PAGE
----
12.
NeuroRehabilitation ; 48(4): 469-480, 2021.
Article in English | MEDLINE | ID: covidwho-1226969

ABSTRACT

BACKGROUND: Coronavirus disease 2019 (COVID-19) patients present long-lasting physical and neuropsychological impairment, which may require rehabilitation. OBJECTIVES: The current cross-sectional study characterizes post COVID-19 sequelae and persistent symptoms in patients in an outpatient rehabilitation program. METHODS: Thirty patients [16 post-ICU and 14 non-ICU; median age = 54(43.8-62) years; 19 men] presenting sequelae and/or persistent symptoms (>3 months after acute COVID-19) were selected of 41 patients referred for neurorehabilitation. Patients underwent physical, neuropsychological and respiratory evaluation and assessment of impact of fatigue and quality of life. RESULTS: The main reasons for referral to rehabilitation were: fatigue (86.6%), dyspnea (66.7%), subjective cognitive impairment (46.7%) and neurological sequelae (33.3%). Post-ICU patient presented sequelae of critical illness myopathy and polyneuropathy, stroke and encephalopathy and lower forced vital capacity compared to non-ICU patients. Cognitive impairment was found in 63.3% of patients, with a similar profile in both sub-groups. Increased physical fatigue, anxiety and depression and low quality of life were prevalent irrespective of acute COVID-19 severity. CONCLUSIONS: The variability of post COVID-19 physical and neuropsychological impairment requires a complex screening process both in ICU and non-ICU patients. The high impact of persistent symptoms on daily life activities and quality of life, regardless of acute infection severity, indicate need for rehabilitation.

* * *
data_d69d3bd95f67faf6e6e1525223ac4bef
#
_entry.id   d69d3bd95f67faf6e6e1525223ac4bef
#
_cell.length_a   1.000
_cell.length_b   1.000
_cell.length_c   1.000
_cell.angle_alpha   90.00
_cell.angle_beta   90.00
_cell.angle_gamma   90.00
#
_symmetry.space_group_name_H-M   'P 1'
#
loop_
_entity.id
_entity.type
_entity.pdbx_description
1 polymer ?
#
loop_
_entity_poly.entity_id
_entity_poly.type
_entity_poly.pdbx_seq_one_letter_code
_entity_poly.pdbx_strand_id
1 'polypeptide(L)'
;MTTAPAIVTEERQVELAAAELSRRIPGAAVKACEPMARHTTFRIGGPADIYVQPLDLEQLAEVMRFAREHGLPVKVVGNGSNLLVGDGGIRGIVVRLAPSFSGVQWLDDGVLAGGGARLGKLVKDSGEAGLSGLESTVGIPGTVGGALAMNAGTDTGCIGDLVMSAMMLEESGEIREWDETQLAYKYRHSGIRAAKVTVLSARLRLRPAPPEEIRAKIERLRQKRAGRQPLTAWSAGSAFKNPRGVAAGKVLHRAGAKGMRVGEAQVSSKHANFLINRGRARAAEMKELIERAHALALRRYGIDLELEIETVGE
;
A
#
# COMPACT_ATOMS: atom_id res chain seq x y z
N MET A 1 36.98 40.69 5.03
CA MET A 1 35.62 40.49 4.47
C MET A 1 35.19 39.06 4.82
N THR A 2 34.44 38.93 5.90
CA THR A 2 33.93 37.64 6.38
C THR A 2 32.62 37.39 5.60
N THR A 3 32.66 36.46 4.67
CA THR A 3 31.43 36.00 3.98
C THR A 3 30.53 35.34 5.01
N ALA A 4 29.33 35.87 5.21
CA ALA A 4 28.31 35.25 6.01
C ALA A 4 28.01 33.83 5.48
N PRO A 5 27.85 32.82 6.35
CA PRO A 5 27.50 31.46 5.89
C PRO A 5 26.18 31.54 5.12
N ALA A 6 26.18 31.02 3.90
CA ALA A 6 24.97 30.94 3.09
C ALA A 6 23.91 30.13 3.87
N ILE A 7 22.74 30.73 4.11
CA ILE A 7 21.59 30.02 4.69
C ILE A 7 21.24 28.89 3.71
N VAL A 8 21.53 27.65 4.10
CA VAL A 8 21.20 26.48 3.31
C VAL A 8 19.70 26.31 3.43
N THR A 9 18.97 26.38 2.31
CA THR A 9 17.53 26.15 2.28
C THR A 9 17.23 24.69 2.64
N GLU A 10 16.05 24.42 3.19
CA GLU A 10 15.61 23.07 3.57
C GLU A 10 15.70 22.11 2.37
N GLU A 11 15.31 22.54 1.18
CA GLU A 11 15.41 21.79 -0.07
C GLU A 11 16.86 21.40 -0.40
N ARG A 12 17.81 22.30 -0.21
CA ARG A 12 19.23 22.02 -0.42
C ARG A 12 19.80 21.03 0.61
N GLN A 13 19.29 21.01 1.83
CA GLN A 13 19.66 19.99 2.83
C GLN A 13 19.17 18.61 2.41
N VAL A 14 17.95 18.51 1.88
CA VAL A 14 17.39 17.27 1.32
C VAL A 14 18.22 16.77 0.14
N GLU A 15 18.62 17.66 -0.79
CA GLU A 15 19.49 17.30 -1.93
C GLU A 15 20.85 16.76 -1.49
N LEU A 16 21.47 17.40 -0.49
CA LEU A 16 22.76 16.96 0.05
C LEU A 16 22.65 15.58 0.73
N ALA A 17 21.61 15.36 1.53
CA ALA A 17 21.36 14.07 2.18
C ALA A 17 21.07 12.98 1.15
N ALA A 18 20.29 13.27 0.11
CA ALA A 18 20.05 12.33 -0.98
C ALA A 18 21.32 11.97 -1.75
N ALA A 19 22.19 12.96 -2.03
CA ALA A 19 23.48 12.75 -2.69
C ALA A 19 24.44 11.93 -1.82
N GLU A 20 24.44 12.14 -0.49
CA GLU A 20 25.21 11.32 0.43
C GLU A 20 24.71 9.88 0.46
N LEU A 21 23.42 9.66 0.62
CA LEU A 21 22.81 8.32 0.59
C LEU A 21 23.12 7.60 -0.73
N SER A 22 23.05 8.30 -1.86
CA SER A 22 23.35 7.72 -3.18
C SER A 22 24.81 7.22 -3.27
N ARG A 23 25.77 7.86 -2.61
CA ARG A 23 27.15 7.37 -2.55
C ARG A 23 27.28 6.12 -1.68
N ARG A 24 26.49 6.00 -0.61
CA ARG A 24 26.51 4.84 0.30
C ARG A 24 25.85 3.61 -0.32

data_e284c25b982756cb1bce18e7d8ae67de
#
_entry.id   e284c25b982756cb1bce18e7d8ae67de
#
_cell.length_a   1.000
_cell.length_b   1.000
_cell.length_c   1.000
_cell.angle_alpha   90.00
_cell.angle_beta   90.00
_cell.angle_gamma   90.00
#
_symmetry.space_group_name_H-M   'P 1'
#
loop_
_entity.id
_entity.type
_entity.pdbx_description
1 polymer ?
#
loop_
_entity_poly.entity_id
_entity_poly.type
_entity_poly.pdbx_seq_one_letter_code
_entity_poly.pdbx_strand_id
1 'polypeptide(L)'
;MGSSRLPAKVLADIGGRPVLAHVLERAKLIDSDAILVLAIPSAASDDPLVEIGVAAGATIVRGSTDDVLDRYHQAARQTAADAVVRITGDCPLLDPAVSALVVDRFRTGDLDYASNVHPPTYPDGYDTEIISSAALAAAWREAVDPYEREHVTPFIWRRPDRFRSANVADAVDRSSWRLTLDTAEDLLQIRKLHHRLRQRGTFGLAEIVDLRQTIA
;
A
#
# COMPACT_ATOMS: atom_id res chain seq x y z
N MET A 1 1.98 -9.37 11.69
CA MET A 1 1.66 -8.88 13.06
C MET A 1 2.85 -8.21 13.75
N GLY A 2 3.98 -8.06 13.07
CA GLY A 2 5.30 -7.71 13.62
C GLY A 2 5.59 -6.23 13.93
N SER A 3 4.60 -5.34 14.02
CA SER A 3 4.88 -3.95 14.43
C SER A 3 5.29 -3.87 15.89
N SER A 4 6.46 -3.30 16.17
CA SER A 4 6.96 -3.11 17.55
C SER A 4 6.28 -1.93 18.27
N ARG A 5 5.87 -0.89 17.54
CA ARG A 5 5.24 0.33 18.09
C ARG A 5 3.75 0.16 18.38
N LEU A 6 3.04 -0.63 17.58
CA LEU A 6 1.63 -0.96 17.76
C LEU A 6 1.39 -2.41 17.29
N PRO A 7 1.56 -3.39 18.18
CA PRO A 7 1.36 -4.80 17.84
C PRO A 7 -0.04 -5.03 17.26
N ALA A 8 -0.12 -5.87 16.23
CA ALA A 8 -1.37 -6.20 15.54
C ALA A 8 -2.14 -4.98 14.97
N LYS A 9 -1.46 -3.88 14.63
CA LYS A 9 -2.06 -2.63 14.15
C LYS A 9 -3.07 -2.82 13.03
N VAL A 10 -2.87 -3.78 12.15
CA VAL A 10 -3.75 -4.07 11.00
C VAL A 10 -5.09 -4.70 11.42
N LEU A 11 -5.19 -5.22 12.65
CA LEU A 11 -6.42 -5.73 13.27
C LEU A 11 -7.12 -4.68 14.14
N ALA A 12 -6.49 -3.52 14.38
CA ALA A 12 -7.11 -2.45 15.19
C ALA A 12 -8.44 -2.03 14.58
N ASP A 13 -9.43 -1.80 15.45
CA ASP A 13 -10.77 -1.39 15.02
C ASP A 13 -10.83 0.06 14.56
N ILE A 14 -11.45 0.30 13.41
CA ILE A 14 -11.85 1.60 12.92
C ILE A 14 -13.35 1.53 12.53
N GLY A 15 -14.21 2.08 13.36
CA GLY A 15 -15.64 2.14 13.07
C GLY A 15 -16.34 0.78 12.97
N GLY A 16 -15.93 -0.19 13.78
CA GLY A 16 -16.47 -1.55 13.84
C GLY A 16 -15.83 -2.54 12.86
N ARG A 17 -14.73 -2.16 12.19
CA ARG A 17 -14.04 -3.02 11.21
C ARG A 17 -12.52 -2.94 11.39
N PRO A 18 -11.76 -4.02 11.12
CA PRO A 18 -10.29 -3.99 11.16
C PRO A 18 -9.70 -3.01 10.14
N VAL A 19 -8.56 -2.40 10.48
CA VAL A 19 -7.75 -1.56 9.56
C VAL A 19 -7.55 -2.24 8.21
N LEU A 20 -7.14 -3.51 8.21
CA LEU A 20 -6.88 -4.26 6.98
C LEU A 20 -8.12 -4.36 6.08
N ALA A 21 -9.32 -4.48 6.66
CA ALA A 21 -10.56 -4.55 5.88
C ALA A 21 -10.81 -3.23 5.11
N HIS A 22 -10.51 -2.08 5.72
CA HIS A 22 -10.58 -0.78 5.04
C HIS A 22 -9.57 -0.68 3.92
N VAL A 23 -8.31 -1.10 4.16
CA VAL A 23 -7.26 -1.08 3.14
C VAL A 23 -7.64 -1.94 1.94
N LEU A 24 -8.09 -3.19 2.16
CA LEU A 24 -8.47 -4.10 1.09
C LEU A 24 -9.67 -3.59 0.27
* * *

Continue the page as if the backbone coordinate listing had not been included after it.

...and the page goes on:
Subject(s)
Ambulatory Care/methods , COVID-19/rehabilitation , Cognitive Dysfunction/rehabilitation , Fatigue/rehabilitation , Outpatient Clinics, Hospital , Adult , COVID-19/complications , COVID-19/psychology , Cognitive Dysfunction/etiology , Cognitive Dysfunction/psychology , Cross-Sectional Studies , Fatigue/etiology , Fatigue/psychology , Female , Humans , Male , Middle Aged , Neuropsychological Tests , Quality of Life/psychology , SARS-CoV-2
14.
IEEE Pulse ; 12(2): 17-21, 2021.
Article in English | MEDLINE | ID: covidwho-1189593

ABSTRACT

"I am now eight-and-a-half months into my journey with long COVID … My symptoms include diagnosed post-COVID tachycardia and acute fatigue. I also have chest tightness and breathlessness from time to time; anxiety; muscle aches and pains, especially in the evening; memory loss; and insomnia."-38-year-old female from the U.K.


Subject(s)
COVID-19/complications , Pandemics , SARS-CoV-2 , Adult , Autoimmunity , COVID-19/epidemiology , COVID-19/etiology , COVID-19/physiopathology , COVID-19/rehabilitation , Cognitive Dysfunction/etiology , Cohort Studies , Fatigue/etiology , Female , Host Microbial Interactions/immunology , Host Microbial Interactions/physiology , Humans , Male , New York City/epidemiology , Primary Dysautonomias/etiology , Time Factors
16.
Ann Clin Transl Neurol ; 8(5): 1073-1085, 2021 05.
Article in English | MEDLINE | ID: covidwho-1147016

ABSTRACT